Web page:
Spring is here and summer is coming. With more inviting weather, more people will be planning and taking road trips with their dog(s). But will people and dog(s) both be using appropriate safety restraints on these trips?
Dr. Jason Nicholas, BVetMed, just posted a blog covering this very subject. The reasons for using pet restraints—and the arguments against them—sound remarkably familiar for one who grew up at the time seat belts first became available in, and then became mandatory in cars, resulting in debates over whether using seat belts should be mandatory, and if so for whom: Drivers only? All passengers or only those in the front seats? Children? … and for children and infants, were adult seatbelts safe enough?
As you do with human restraint systems—seatbelts, airbags and child-safety seats and harnesses—you choose and use pet restraint devices to provide greater safety for all concerned. You should protect your pets in this way because doing so also protects everyone in the vehicle—and ultimately, everyone else on the roads with you.
Protect your pets
So, you want to protect your pets from:
- being thrown into the windshield, back of a seat, or dashboard by an accident or sudden stop, which could cause their injury or death.
- being thrown out of the vehicle in an accident or sudden stop, which could cause their injury or death directly, through getting hit by other traffic, or through the pet panicking, running away and getting lost.
- ‘bolting’ out of a vehicle through an open door, car window or back of a truck or van, especially when the vehicle has slowed or stopped.
- getting at things they shouldn’t get into in the vehicle, whether food, meds, or personal belongings.
- suffering increased stress and anxiety. (Many pets become less anxious about travel when they feel physically secure in a crate or harness.)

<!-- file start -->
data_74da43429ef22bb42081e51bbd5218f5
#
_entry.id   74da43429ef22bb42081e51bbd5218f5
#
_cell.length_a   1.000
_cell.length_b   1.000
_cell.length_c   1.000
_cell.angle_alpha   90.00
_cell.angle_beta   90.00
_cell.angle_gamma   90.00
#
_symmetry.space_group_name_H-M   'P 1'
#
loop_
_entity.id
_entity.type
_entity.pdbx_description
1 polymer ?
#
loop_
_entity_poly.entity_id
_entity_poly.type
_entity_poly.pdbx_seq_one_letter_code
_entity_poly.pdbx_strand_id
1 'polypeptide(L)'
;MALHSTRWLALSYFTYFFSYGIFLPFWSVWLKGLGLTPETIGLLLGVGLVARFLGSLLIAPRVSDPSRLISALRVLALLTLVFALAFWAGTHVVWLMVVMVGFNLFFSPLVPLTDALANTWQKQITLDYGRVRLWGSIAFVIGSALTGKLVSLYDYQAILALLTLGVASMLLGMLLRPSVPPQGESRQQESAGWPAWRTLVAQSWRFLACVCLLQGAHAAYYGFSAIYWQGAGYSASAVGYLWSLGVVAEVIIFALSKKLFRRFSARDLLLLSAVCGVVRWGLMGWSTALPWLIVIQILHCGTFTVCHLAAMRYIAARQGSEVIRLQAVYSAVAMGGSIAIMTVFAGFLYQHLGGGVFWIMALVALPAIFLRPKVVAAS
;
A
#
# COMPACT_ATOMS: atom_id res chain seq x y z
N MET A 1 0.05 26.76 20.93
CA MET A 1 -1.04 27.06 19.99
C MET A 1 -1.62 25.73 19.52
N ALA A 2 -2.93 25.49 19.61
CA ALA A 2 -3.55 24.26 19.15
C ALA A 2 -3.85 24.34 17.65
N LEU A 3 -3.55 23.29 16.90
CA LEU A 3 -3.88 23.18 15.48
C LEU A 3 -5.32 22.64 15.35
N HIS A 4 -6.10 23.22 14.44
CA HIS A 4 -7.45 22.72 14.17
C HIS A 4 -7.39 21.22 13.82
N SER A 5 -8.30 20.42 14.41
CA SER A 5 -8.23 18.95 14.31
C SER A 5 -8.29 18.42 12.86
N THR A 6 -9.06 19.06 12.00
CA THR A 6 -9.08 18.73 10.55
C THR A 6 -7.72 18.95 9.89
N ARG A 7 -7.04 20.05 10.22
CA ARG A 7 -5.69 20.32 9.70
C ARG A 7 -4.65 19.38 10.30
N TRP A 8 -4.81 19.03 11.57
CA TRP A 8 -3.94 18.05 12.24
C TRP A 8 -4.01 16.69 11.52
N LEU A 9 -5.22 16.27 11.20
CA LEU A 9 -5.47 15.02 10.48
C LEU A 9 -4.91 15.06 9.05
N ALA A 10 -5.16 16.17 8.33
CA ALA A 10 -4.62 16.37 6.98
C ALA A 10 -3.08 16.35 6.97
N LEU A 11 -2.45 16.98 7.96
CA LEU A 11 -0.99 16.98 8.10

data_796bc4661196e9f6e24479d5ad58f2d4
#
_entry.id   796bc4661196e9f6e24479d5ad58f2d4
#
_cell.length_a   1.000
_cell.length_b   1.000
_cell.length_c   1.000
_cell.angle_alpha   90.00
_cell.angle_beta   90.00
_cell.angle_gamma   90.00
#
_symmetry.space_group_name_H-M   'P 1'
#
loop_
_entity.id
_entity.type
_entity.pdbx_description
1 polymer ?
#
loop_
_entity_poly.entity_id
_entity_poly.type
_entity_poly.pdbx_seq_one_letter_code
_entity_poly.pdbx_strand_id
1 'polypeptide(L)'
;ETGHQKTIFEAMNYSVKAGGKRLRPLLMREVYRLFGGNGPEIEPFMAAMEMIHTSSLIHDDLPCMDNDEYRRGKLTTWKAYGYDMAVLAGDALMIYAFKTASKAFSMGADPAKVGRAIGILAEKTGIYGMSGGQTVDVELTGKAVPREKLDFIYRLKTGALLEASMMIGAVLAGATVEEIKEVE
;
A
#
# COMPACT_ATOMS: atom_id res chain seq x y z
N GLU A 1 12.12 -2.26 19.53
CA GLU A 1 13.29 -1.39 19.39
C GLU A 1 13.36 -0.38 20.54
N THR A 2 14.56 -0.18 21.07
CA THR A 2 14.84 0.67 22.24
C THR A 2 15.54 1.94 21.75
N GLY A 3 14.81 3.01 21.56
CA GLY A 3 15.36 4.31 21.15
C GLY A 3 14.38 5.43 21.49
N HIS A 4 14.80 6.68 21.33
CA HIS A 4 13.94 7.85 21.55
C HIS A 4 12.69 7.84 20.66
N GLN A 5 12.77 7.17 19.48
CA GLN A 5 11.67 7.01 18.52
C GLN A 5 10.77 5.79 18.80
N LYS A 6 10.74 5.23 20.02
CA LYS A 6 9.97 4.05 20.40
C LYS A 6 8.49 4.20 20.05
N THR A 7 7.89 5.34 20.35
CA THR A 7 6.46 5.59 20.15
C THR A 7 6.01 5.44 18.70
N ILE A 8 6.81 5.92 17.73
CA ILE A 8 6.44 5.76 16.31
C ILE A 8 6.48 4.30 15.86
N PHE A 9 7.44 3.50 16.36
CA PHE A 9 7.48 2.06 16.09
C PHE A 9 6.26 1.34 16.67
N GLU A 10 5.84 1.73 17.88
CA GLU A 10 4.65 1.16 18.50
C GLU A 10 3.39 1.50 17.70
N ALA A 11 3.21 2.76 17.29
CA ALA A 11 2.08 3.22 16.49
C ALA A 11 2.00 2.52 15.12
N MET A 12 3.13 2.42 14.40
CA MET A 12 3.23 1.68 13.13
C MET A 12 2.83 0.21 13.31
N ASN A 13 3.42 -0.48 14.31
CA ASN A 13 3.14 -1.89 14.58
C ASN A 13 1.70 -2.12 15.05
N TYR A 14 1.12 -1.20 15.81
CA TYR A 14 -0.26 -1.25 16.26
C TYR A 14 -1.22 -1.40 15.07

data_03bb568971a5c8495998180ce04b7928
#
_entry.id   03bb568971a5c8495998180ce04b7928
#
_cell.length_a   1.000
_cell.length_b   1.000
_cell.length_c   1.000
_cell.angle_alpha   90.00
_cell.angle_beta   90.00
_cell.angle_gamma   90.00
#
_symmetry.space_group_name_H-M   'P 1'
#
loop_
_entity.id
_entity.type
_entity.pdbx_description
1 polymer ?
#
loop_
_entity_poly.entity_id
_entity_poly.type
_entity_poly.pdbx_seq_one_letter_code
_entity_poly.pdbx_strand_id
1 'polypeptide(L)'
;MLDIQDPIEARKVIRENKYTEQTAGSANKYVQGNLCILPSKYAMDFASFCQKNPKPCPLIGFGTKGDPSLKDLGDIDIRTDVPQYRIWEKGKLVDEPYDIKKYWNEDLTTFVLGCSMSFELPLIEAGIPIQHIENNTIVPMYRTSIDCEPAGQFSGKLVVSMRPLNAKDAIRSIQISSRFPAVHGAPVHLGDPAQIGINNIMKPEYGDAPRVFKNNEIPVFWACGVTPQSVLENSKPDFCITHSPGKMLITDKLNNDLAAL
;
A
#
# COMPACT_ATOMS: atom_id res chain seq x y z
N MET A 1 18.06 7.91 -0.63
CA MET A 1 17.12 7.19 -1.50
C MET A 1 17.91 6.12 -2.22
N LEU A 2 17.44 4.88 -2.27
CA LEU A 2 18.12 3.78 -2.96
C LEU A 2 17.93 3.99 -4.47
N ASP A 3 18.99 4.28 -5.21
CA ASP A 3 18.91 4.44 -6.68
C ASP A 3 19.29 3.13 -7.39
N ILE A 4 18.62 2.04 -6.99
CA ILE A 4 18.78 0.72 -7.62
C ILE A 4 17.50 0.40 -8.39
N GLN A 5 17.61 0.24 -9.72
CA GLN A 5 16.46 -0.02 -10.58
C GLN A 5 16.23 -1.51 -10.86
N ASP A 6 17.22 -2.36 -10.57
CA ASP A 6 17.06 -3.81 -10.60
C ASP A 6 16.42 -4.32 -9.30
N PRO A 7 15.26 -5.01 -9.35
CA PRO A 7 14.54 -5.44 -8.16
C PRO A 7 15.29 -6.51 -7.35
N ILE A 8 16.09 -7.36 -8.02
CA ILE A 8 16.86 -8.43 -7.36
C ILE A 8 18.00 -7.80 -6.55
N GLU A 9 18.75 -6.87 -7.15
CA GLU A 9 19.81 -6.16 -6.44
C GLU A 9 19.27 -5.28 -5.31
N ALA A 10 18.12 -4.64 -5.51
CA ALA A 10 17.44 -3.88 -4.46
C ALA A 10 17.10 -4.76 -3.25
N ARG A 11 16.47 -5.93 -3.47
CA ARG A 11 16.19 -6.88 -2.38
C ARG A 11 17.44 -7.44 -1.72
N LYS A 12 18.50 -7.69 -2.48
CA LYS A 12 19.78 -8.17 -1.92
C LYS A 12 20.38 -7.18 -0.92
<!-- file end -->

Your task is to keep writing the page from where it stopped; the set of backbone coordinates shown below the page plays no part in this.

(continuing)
Protect people in the vehicle
But more than just protecting the pets, restraining your pets safely also protects the driver and all human passengers from:
- severe injuries and possible death, by preventing pets from becoming high- velocity, panicky projectiles in an accident or sudden stop.
- accidents or emergencies caused by pets nudging the driver’s elbow, getting under the driver’s feet, or otherwise distracting the driver.
Protect everyone else
By keeping your pets safely restrained in vehicles, you also help prevent accidents and minimize hazards when accidents occur because:
- Your pets haven’t distracted the driver and caused an accident.
- You haven’t been caught up in an accident through your pets becoming projectiles in (or ejected from) your vehicle as you brake suddenly to avoid an existing accident or road hazard
- Your pets haven’t jumped out of an open car window or the back of a truck, becoming road hazards themselves and causing accidents when people swerve or stop suddenly to avoid hitting them.
- In case your vehicle does become involved in an accident, you protect first responders from unrestrained injured, fearful, or confused pets who could bite emergency personnel in a misplaced effort to ‘protect’ their people, slowing the delivery of medical care (potentially life-saving) to anybody involved in the accident.
Unsure what kinds of restraints work, or which would be most appropriate for your pet? Dr. Nicholas will be reviewing harness, booster seat, “cargo net” and crate options for safety and ease of use in his blog, The Preventive Vet, such as this post about the Bergan travel harness.
I drew heavily from the ideas posted by Dr. Nicholas when writing this column. I’ve covered road safety before and will do so again … probably every time I see a pet sitting on a driver’s lap or sticking its head through an open sunroof as a car or truck drives past me.